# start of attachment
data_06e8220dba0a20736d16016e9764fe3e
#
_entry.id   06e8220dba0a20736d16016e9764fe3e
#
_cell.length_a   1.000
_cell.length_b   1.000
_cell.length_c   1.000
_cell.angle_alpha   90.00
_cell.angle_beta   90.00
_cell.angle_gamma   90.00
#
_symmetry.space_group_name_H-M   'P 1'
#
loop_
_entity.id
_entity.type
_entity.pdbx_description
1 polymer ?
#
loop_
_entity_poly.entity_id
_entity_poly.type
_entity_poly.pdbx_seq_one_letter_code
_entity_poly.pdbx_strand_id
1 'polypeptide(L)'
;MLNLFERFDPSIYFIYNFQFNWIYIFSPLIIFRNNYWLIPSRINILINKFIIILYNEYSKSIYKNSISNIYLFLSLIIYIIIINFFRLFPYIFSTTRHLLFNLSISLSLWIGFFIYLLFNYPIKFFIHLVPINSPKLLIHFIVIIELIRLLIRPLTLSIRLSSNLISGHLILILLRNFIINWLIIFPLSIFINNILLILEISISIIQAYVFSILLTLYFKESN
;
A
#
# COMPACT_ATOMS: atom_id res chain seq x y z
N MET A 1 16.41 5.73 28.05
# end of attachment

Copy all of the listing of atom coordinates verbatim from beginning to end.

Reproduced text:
data_06e8220dba0a20736d16016e9764fe3e
#
_entry.id   06e8220dba0a20736d16016e9764fe3e
#
_cell.length_a   1.000
_cell.length_b   1.000
_cell.length_c   1.000
_cell.angle_alpha   90.00
_cell.angle_beta   90.00
_cell.angle_gamma   90.00
#
_symmetry.space_group_name_H-M   'P 1'
#
loop_
_entity.id
_entity.type
_entity.pdbx_description
1 polymer ?
#
loop_
_entity_poly.entity_id
_entity_poly.type
_entity_poly.pdbx_seq_one_letter_code
_entity_poly.pdbx_strand_id
1 'polypeptide(L)'
;MLNLFERFDPSIYFIYNFQFNWIYIFSPLIIFRNNYWLIPSRINILINKFIIILYNEYSKSIYKNSISNIYLFLSLIIYIIIINFFRLFPYIFSTTRHLLFNLSISLSLWIGFFIYLLFNYPIKFFIHLVPINSPKLLIHFIVIIELIRLLIRPLTLSIRLSSNLISGHLILILLRNFIINWLIIFPLSIFINNILLILEISISIIQAYVFSILLTLYFKESN
;
A
#
# COMPACT_ATOMS: atom_id res chain seq x y z
N MET A 1 16.41 5.73 28.05